A brilliant week-end of social ac
tivities, begun last night with the
Senior Ball, will be concluded here
tonight when the Order of the Grail
gives its final dance of the year.-The
Grail will give no more dances this
year owing to the nearness of exam
inations. The new officials of the
order will be in charge. Alex Men
denhall's orchestra will furnish the
The crowning event of the week
was the annual senior ball held in
honor of the graduating class. The
interior of the Bynum gymnasium
was artistically adorned in blue and
vellow. Jack Wardlaw's orchestra
furnished the music for the occasion,
The dance was one of the outstand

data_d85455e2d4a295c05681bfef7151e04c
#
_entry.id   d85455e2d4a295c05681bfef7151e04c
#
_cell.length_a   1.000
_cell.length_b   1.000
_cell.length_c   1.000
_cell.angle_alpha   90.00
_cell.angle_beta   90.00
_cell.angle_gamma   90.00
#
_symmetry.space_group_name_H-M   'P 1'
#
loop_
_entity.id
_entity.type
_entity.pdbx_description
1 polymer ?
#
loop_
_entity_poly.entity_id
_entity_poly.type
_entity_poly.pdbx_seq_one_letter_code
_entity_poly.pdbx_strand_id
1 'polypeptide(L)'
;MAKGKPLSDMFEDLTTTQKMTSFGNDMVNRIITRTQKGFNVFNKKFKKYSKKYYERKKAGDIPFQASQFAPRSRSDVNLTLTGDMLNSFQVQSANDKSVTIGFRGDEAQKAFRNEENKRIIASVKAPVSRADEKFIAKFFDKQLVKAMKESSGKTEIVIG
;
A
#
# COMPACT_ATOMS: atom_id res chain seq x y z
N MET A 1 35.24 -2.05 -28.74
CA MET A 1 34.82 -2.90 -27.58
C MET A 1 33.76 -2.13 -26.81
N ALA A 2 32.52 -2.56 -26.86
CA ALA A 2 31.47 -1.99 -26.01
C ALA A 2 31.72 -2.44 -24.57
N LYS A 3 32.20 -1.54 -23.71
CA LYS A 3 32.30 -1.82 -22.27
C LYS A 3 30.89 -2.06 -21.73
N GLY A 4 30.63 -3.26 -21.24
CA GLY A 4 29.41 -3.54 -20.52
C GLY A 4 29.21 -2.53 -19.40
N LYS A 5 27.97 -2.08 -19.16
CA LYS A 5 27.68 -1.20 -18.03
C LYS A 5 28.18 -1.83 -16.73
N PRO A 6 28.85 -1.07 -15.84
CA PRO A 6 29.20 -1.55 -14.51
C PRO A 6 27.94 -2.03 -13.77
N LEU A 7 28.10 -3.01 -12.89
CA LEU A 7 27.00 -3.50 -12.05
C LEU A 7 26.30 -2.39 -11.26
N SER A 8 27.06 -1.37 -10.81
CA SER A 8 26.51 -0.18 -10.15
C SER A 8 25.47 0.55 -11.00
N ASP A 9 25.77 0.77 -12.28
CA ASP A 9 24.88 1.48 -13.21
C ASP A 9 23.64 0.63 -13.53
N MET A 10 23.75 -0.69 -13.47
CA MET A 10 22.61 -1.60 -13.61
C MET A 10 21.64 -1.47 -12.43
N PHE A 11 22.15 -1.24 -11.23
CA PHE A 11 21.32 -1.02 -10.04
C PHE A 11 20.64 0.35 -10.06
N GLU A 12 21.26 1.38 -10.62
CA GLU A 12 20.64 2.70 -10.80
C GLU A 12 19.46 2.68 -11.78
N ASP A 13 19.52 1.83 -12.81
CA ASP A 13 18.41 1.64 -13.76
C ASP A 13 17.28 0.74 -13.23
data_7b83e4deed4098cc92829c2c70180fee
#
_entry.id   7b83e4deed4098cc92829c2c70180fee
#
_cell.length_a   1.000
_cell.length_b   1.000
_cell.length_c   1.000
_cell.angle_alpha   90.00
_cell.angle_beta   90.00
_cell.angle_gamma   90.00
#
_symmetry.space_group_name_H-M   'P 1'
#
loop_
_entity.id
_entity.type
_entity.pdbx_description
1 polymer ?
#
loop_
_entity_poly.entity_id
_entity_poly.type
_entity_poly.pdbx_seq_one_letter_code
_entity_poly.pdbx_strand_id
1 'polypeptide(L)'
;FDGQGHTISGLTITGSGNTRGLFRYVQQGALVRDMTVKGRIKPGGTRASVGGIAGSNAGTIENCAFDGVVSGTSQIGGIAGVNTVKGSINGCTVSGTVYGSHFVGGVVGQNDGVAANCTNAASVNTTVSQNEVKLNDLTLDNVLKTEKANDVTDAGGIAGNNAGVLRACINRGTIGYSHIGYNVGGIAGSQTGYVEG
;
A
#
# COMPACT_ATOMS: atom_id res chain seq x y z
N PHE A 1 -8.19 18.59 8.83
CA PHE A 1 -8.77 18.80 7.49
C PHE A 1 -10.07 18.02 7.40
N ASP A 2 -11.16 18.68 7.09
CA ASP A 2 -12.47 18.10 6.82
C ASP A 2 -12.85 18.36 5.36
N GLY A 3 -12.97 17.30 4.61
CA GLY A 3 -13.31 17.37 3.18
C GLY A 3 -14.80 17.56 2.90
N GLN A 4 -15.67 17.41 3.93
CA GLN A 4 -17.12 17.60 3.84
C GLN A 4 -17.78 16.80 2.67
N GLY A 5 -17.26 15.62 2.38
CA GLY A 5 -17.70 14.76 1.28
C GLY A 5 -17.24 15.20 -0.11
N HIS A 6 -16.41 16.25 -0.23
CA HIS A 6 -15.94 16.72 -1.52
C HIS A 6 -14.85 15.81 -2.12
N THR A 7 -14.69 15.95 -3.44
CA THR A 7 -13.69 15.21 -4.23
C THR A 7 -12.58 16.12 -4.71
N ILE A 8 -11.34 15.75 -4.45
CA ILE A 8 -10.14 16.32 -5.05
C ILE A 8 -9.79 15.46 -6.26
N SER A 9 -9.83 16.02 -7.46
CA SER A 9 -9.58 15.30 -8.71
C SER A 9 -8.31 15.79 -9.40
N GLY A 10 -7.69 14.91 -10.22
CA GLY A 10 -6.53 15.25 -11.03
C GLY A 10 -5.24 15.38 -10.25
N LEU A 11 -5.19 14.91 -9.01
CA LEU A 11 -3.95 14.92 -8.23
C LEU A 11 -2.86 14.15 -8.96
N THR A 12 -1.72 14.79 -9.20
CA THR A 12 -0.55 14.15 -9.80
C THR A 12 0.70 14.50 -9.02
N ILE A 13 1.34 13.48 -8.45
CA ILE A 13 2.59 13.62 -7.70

ing social events of the year.
Buck Carr, retiring president ofk
the class, with Miss Eleanor Ewing,
led the figure,' assisted by Walter
Spearman, with Miss Eunice Glenn.
The affair was chaperoned by Dr.
and Mrs. W. M. Dey, Mrs. John An
derson, Dr. and Mrs. W. S. Bernard,
Mr. and Mrs. R. B. House, and Dean
aan Mrs. Addison Hibbard.
In honor of the teams which will
participate in the Southern Inter-
schoiastic Track Meet here today, a
tea dance will be staged in the gym
nasium tonight from six to nine by
Woodberry Forest, Augusta Military
Academy, and Virginia Episcopal
School clubs. The Grail dance will
conclude the set. . "
The Sigma Phi Epsilon fraternity
will hold .its annual alumni ball at the
Washington Duke hotel in Durham to
night. Taylor Bledsoe -will lead the
figure with his sister, Miss Maurine
Bledsoe. Jelly Leftwich's orchestra
will furnish the music.
The Acacia fraternity gave a din
ner dance at the Carolina Inn last
j night for members and a few special
guests at 7:30 o'clock, followed by a
regular evening dance. Alex Men-